Other sanity and patience-shredding elements include the at times dodgy editing (several scenes go on for far too long), often murky/terrible lighting, an idiotic and aimlessly rambling plot, and an aesthetic/cinematic feel that makes the audience feel like it’s been on a three-day binge involving heavy-duty Jamaican cough syrup and Everclear, while chain-smoking one’s way through an entire carton of unfiltered Marlboros. All of that is as it may be, but to me it all adds up to an engrossing and occasionally hilarious live-action cartoon nonsense odyssey that gene-splices a fairytale quest with an ultra-sleazy, doped-up late-1960’s Baltimore hillbilly sensibility that just holds me mesmerized.

Every filmmaker has to start somewhere and it’s surprising to see so many of John Waters’s signature tropes and themes already in place so early in his filmography. All would soon be refined and perfected into what is now one of the most singular directorial voices in American (and world) cinema, but the rough and messy birth of his oeuvre an be traced straight back to this scabrous little first feature-length flick. And several of Waters’s soon-to-be-familiar repertory players are on hand for this journey into aggressive weirdness/absurdity, including:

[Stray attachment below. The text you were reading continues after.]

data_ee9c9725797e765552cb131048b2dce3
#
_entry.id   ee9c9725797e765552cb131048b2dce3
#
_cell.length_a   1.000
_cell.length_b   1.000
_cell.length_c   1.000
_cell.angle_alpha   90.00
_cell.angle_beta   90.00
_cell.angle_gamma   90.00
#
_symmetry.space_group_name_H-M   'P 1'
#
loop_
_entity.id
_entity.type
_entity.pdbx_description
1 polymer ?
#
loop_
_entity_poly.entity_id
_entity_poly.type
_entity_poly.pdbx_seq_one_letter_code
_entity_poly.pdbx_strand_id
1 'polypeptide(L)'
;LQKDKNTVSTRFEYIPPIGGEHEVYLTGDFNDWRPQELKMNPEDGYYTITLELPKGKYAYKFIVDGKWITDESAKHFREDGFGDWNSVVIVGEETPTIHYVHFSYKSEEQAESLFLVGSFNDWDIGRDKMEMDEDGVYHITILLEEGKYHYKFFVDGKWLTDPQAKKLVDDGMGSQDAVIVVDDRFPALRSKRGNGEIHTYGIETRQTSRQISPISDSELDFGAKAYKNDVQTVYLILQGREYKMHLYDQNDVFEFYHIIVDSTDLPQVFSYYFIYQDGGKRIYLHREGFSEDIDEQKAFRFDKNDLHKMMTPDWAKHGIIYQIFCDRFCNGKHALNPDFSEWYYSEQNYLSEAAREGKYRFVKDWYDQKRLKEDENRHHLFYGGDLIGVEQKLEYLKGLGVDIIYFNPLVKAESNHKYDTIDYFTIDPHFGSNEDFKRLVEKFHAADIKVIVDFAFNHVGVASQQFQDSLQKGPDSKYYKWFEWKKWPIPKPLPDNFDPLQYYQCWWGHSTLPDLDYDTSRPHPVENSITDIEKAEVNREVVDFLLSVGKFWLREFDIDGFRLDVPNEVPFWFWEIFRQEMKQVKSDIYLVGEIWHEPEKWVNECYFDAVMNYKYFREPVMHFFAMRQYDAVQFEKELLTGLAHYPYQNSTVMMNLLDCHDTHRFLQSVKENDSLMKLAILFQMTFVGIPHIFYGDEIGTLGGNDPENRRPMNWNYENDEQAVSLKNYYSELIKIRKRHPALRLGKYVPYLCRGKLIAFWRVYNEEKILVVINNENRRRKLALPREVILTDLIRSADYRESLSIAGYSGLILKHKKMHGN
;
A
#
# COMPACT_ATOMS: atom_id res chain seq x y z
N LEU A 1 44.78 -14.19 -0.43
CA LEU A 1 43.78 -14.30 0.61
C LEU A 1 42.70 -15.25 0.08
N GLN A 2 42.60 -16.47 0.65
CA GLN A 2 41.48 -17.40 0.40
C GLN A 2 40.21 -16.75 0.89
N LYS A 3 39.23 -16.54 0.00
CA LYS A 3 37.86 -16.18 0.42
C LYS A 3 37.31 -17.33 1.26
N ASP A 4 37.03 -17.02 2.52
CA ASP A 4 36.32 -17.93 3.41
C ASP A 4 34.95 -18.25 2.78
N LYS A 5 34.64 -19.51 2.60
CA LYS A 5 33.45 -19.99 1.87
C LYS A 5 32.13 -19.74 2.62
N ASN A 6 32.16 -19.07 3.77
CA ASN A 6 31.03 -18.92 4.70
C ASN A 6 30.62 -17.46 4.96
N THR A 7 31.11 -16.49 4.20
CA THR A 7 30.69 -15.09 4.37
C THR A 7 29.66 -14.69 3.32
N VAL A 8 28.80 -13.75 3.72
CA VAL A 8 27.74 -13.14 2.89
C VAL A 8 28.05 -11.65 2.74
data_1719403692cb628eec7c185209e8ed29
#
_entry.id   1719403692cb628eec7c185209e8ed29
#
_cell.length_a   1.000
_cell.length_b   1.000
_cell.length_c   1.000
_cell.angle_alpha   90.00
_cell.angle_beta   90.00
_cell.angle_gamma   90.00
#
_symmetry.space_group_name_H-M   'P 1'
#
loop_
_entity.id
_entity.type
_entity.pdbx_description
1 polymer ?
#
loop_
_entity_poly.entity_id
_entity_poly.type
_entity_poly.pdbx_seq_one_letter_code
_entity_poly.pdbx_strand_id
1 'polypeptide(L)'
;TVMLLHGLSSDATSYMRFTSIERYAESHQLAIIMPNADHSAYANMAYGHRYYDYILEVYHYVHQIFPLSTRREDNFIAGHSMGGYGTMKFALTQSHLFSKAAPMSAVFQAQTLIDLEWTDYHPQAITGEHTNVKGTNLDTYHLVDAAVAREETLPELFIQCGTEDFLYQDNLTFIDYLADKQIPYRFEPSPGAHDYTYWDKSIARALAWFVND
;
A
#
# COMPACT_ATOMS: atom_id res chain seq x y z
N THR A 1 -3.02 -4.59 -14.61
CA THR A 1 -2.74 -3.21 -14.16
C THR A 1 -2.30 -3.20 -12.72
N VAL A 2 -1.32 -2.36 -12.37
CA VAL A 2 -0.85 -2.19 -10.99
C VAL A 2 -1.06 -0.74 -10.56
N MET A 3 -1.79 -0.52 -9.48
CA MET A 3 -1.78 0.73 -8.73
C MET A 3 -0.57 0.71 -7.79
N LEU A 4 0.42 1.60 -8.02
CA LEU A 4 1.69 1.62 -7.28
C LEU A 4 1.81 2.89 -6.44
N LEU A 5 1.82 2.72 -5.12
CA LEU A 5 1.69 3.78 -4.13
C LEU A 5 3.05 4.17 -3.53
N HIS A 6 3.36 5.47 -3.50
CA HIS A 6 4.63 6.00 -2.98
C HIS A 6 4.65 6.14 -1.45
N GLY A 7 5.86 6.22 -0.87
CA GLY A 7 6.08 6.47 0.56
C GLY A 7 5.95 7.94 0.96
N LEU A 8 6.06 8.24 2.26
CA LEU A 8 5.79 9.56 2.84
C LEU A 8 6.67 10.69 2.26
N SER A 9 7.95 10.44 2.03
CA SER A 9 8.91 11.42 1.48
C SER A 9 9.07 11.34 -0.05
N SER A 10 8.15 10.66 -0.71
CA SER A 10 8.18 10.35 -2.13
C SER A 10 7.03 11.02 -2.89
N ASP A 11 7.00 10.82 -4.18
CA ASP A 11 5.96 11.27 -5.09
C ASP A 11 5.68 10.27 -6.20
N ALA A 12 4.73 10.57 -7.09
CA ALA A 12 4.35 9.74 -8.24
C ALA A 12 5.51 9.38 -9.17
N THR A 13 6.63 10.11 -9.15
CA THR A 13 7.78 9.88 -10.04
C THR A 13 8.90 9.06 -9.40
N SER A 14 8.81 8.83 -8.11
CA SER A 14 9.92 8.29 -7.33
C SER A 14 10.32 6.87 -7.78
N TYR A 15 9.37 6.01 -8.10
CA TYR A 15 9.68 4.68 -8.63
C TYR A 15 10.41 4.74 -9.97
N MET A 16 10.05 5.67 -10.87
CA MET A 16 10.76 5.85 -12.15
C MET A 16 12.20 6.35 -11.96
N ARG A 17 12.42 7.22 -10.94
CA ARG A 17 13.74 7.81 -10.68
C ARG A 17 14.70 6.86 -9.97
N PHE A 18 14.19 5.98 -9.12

• Mary Vivian Pearce as our hapless heroine.
  • Mink Stole as a tutued, topless, and merrily tap-dancing funny farm inmate.
  • David Lochary as the most questionable of bargain basement surgeons.
  • And of course Divine, who is of course at the epicenter of the narrative’s shitstorm, pitching overwrought histrionics and generally being as fat and delinquent as she wants to be. (Hey, the girl can’t help it.)
The one and only Divine, vamping it up.

Unavailable on DVD — legally, that is — MONDO TRASHO is worth seeking out on VHS or via whatever shady means you can obtain a hard copy (it’s available in its entirety on YouTube) and it’s a must-see for students of Waters’s career, especially those who are fucked-up out of their minds at Jesus o’clock in the morning and need something to hold their attention in an effort to stave off imminent death via alcohol and drug-related misadventure. That said, though possessing damned near everything one could ask for from a movie — drama, romance/sex (sort of), adventure, nudity, transvestites — it’s definitely not for all tastes and certainly way tamer than the majority of the director’s subsequent efforts. A wholly worthwhile curiosity.

Poster/flier from the original release.

Sunday, December 23, 2012

Saturday, December 08, 2012